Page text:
One of the most frequent questions cardiologist, Nicole Harkin M.D. is asked is what is the best diet for heart health since there is so much misinformation out there. From the low fat diet culture of the 90s to emerging fads like green juicing and keto, it’s hard to know who to trust and what to do.
The food choices one makes can be a game changer to either causing or reversing heart disease. Research studies are now demonstrating that a nutrient-poor diet is responsible for causing 1 in 5 deaths worldwide every year. You simply cannot out-run or out-meditate an unhealthful diet. The food choices we make now matter; it can either accelerate the development of heart disease ten-fold or make sure heart problems are never a part of our future.
Let’s explore the science behind foods which fuel our bodies to live longer, be healthier, and feel better.
Eat more plants
There is an overwhelming amount of scientific evidence which demonstrates that eating more plants reduces our risk of heart attack and stroke (not to mention most other chronic diseases). Everyone can stand to increase their intake of plants because they contain tons of fiber (vital for our gut health and blood sugar control) as well as vitamins, minerals, micronutrients, polyphenols, and antioxidants. You just can’t get these vital elements which control every cell function from any other resource except for plants.
Research is now confirming what our ancestors centuries ago have been preaching: choose predominantly foods rich in a variety of vegetables, fruits, legumes (beans), nuts, and seeds with sparing consumption of ancient whole grains.
More specifically, the foods that have been demonstrated to be particularly heart healthy include leafy green vegetables, antioxidant rich berries, nuts, and plant-based protein sources such as legumes, beans, and non-genetically modified soy-based products.
What to cut out of your diet
Research is now clearly demonstrating that processed junk food, refined grains, and sugar sweetened beverages are totally devoid of things that nourish our body (like fiber). They contain tons of poisonous toxins our body cannot easily process including trans fats, sugar, pesticides and heavy metals. Working toward reducing these things in our diet is uncontroversially important. It’s also probably the hardest thing to eliminate because they are designed to taste good (or in food industry parlance, “highly palatable”) and everywhere.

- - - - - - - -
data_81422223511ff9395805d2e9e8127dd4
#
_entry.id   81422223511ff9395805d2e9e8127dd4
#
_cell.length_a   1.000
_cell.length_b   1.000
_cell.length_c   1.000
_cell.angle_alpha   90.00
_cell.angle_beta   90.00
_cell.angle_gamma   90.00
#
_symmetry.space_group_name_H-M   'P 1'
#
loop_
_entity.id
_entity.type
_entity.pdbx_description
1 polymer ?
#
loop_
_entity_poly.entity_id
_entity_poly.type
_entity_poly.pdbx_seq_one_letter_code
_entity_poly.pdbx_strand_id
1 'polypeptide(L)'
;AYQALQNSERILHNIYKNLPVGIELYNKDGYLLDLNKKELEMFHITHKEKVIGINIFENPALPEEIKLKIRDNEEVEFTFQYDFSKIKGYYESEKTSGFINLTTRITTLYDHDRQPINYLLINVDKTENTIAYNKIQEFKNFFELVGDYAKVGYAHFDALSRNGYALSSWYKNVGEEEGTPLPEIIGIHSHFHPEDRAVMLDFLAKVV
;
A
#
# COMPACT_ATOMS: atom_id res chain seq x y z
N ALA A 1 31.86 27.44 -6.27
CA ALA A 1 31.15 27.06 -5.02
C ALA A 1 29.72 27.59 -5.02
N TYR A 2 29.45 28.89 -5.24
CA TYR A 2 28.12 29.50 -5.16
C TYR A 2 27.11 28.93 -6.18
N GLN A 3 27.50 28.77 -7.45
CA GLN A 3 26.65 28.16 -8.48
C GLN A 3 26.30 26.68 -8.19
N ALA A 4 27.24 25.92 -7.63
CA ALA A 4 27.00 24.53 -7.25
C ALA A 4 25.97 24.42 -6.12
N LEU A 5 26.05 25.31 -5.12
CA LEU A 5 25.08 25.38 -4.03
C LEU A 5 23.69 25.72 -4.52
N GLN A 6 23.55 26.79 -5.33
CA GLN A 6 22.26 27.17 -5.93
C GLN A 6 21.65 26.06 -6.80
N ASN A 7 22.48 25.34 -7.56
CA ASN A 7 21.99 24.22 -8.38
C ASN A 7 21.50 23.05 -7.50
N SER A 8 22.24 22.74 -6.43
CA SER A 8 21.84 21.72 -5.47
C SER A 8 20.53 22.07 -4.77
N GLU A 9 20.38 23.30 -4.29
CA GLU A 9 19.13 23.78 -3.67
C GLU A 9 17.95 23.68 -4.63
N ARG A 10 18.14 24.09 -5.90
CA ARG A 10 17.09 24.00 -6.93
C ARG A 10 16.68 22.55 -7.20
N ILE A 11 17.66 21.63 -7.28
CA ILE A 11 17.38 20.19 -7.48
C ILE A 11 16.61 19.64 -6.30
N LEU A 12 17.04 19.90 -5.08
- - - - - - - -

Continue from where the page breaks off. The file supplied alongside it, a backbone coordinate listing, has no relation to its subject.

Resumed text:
Intake of processed meats (ie hamburgers, hotdogs, deli meats) has consistently demonstrated to increase the risk of heart disease quite robustly, while the intake of unprocessed red meat, eggs, and dairy products show a similar, but less profound, association with causing high cholesterol, high blood pressure, diabetes, and heart cardiovascular disease. Importantly, replacing red meat with plant-based fresh food sources but NOT refined carbohydrates is associated with dramatically lowering the risk of heart disease. Beyond the fact that animal products tend to be high in saturated fat (which increases LDL cholesterol) and sodium, they also contain other bioactive molecules that appear to be detrimental to our health including heme iron, nitrates, and carnitine (which gets converted to TMAO, a metabolite strongly linked to increased risk for heart disease).
So how should I move towards a heart-healthy diet?
Learn more about integrative cardiologist Dr. Nicole Harkin M.D. at http://www.wholeheartcardiology.com. For more tips on heart healthy eating, and other hot heart health topics, check out Dr. Harkin’s blogs.
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